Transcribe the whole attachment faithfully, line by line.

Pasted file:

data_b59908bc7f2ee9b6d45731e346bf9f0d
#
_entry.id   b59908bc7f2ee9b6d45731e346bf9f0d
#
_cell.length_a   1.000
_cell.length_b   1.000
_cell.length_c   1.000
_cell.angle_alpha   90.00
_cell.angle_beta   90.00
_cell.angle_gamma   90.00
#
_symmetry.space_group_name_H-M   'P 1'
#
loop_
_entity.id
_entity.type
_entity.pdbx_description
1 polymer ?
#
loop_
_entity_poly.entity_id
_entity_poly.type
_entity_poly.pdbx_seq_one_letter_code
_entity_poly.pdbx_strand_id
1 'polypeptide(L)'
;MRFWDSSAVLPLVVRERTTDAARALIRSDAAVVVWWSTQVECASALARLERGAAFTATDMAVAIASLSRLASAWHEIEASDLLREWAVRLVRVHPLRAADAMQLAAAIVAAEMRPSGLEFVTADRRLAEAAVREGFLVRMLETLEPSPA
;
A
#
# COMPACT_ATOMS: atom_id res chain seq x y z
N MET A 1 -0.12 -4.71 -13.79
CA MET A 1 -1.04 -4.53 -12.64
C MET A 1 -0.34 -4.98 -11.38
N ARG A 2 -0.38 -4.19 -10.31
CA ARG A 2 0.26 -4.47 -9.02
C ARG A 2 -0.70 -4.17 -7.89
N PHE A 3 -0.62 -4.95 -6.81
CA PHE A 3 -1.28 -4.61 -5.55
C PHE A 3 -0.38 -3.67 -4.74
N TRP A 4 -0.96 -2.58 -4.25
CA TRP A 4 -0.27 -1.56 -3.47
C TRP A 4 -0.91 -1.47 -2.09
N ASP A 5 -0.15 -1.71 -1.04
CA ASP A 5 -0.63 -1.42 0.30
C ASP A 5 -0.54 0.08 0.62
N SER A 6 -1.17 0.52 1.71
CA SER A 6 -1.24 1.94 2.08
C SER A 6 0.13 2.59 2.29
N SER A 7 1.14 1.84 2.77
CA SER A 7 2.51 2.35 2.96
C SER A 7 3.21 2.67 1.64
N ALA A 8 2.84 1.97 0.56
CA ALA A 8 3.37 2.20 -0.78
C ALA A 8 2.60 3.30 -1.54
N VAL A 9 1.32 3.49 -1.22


data_b59908bc7f2ee9b6d45731e346bf9f0d
#
_entry.id   b59908bc7f2ee9b6d45731e346bf9f0d
#
_cell.length_a   1.000
_cell.length_b   1.000
_cell.length_c   1.000
_cell.angle_alpha   90.00
_cell.angle_beta   90.00
_cell.angle_gamma   90.00
#
_symmetry.space_group_name_H-M   'P 1'
#
loop_
_entity.id
_entity.type
_entity.pdbx_description
1 polymer ?
#
loop_
_entity_poly.entity_id
_entity_poly.type
_entity_poly.pdbx_seq_one_letter_code
_entity_poly.pdbx_strand_id
1 'polypeptide(L)'
;MRFWDSSAVLPLVVRERTTDAARALIRSDAAVVVWWSTQVECASALARLERGAAFTATDMAVAIASLSRLASAWHEIEASDLLREWAVRLVRVHPLRAADAMQLAAAIVAAEMRPSGLEFVTADRRLAEAAVREGFLVRMLETLEPSPA
;
A
#
# COMPACT_ATOMS: atom_id res chain seq x y z
N MET A 1 -0.12 -4.71 -13.79
CA MET A 1 -1.04 -4.53 -12.64
C MET A 1 -0.34 -4.98 -11.38
N ARG A 2 -0.38 -4.19 -10.31
CA ARG A 2 0.26 -4.47 -9.02
C ARG A 2 -0.70 -4.17 -7.89
N PHE A 3 -0.62 -4.95 -6.81
CA PHE A 3 -1.28 -4.61 -5.55
C PHE A 3 -0.38 -3.67 -4.74
N TRP A 4 -0.96 -2.58 -4.25
CA TRP A 4 -0.27 -1.56 -3.47
C TRP A 4 -0.91 -1.47 -2.09
N ASP A 5 -0.15 -1.71 -1.04
CA ASP A 5 -0.63 -1.42 0.30
C ASP A 5 -0.54 0.08 0.62
N SER A 6 -1.17 0.52 1.71
CA SER A 6 -1.24 1.94 2.08
C SER A 6 0.13 2.59 2.29
N SER A 7 1.14 1.84 2.77
CA SER A 7 2.51 2.35 2.96
C SER A 7 3.21 2.67 1.64
N ALA A 8 2.84 1.97 0.56
CA ALA A 8 3.37 2.20 -0.78
C ALA A 8 2.60 3.30 -1.54
N VAL A 9 1.32 3.49 -1.22